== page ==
The Comparable Sales Method

The Comparable Sales Method

November 01, 2012 | By Keith Martin in Washington, DC

The comparable sales method is the best approach to valuing buildings, the US Tax Court said.

The court reconsidered the value of the facade on an historic building in New Orleans that houses the Ritz-Carlton hotel. A real estate partnership bought the building in 1995 and then bought the adjacent building two years later. It paid a total of $11 million for both. In 1997, it donated the façade of the building housing the Ritz-Carlton to a local nonprofit group interested in preserving the appearance of buildings in the downtown historic district. The building was built between 1907 and 1909.

The partnership claimed the façade was worth $7.445 million and claimed a charitable contribution deduction. The IRS cut the deduction to $1.15 million on audit and assessed a 40% penalty for a “gross valuation misstatement.”

The partnership basically lost in the US Tax Court in 2008 (the court set the value of the façade at $1.8 million), but the partnership then persuaded a US appeals court to send the case back to the Tax Court with instructions to reconsider. Upon reconsideration, the Tax Court made a minor adjustment in the value but otherwise stuck to its original decision.

There are three methods to arrive at value: the reproduction cost method, where the question is how much the façade would cost to reproduce, the income method, which looks at the present value of what someone could earn over time from owning the property, and the comparable sales method, which looks at the prices at which similar assets have been sold.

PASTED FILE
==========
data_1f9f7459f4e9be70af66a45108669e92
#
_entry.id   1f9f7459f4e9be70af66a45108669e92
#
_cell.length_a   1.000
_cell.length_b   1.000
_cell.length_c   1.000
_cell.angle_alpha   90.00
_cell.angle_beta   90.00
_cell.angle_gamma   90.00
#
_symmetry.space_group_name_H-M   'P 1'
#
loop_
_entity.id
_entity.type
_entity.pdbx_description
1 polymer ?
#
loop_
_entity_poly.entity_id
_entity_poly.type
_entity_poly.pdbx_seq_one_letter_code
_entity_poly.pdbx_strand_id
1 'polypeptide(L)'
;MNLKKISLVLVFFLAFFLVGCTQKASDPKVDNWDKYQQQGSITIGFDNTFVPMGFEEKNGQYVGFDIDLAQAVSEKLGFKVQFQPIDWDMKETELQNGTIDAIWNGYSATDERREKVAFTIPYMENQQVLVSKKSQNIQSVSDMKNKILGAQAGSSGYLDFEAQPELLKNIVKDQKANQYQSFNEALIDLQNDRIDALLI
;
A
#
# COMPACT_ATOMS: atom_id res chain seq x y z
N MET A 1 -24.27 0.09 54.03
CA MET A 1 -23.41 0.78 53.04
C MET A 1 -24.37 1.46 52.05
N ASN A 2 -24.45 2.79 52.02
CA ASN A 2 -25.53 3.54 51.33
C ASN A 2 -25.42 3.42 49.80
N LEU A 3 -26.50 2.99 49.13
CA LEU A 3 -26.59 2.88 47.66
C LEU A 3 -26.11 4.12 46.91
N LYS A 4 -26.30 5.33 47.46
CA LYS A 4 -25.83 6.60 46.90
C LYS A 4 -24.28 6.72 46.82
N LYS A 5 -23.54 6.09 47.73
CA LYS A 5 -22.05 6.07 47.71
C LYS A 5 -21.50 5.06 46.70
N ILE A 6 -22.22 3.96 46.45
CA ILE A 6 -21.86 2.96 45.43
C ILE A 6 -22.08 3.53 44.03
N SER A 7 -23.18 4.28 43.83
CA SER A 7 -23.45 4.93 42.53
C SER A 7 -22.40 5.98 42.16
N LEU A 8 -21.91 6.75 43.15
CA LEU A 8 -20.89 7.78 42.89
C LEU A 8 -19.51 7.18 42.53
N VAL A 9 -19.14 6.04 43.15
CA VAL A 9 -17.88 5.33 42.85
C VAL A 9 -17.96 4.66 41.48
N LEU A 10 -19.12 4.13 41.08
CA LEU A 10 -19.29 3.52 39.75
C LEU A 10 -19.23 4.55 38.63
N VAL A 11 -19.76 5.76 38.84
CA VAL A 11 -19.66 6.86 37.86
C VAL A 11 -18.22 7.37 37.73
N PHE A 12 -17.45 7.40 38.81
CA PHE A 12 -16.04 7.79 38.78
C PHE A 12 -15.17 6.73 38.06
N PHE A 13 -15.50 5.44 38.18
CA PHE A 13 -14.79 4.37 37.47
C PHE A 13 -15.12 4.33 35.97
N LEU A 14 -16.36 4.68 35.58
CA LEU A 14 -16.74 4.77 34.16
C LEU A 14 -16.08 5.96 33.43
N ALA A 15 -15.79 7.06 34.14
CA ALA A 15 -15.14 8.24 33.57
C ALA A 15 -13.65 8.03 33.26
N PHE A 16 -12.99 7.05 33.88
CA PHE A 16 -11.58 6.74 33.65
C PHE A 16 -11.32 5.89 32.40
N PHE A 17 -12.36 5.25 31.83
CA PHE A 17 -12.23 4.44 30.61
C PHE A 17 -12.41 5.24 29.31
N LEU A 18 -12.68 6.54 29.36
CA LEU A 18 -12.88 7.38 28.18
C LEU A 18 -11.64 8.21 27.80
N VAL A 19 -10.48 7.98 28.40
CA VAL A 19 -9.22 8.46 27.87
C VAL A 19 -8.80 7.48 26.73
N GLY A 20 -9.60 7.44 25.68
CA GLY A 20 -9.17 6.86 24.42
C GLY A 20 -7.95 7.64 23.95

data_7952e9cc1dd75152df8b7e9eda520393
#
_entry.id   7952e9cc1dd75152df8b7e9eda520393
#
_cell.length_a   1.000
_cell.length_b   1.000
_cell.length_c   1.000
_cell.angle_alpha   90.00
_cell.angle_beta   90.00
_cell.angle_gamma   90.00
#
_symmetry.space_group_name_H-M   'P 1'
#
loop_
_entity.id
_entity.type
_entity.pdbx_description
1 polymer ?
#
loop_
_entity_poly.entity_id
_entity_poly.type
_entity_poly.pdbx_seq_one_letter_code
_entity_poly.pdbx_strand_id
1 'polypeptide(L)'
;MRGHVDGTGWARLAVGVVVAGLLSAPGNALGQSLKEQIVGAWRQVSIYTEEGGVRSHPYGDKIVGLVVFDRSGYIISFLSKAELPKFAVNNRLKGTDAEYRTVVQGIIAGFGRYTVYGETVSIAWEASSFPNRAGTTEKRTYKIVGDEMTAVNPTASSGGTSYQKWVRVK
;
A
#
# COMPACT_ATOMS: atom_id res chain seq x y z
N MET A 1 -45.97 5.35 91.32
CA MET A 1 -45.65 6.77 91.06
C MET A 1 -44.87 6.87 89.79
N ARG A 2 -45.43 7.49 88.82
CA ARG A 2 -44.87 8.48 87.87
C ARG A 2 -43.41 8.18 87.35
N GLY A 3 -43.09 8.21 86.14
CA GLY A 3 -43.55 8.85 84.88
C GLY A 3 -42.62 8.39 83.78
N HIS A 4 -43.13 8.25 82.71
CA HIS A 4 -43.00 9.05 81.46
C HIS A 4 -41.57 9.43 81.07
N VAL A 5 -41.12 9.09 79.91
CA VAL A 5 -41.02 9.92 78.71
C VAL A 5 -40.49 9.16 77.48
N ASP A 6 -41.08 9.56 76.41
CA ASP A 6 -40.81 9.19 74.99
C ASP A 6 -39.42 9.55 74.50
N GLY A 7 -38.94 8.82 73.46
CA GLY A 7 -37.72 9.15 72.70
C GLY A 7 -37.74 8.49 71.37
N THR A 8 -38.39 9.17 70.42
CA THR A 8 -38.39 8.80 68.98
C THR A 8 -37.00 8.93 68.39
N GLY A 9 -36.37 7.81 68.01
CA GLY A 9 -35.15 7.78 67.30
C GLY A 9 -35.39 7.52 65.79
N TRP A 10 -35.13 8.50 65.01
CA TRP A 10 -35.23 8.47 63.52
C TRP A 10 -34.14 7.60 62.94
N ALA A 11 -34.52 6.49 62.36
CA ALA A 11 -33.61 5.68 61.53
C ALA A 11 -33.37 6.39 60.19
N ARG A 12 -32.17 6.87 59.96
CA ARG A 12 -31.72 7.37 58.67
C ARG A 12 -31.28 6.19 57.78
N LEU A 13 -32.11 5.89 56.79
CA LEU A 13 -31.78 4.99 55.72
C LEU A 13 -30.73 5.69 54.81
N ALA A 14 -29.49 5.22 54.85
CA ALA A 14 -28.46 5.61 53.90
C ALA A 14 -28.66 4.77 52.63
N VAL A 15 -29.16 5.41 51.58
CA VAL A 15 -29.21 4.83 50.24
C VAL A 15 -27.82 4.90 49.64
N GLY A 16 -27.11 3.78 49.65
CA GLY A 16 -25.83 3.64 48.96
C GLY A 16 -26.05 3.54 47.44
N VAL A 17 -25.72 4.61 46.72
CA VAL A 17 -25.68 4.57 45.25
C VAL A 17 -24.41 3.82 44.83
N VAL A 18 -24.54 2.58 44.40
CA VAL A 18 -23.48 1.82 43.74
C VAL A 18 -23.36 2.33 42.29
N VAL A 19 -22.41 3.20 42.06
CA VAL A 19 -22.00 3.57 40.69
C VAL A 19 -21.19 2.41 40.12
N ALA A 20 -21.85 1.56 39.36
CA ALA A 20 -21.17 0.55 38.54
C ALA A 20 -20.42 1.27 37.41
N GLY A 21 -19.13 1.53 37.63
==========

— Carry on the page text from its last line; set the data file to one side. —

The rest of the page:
The court said the reproduction cost approach makes no sense when valuing historic properties, unless someone can show that it would make business sense to replicate the original façade were the building to burn down, since the cost to reproduce an ancient structure using materials and workmanship that are no longer available bears little relation to the economic value today. It said the income approach is too prone to error and to wide swings in value given the large number of assumptions that must be made and, while it is not hostile to the income method, the method is “not favored” if comparable sales data is available.

Turning to the comparable sales method, the court said it would look only at local comparables, given how important location is to valuing particular buildings. Properties are valued based on their highest and best use. A significant part of the opinion is a discussion about what that use is.

The case is Whitehouse Hotel Limited Partnership v. Commissioner. The court released its decision in late October.

by Keith Martin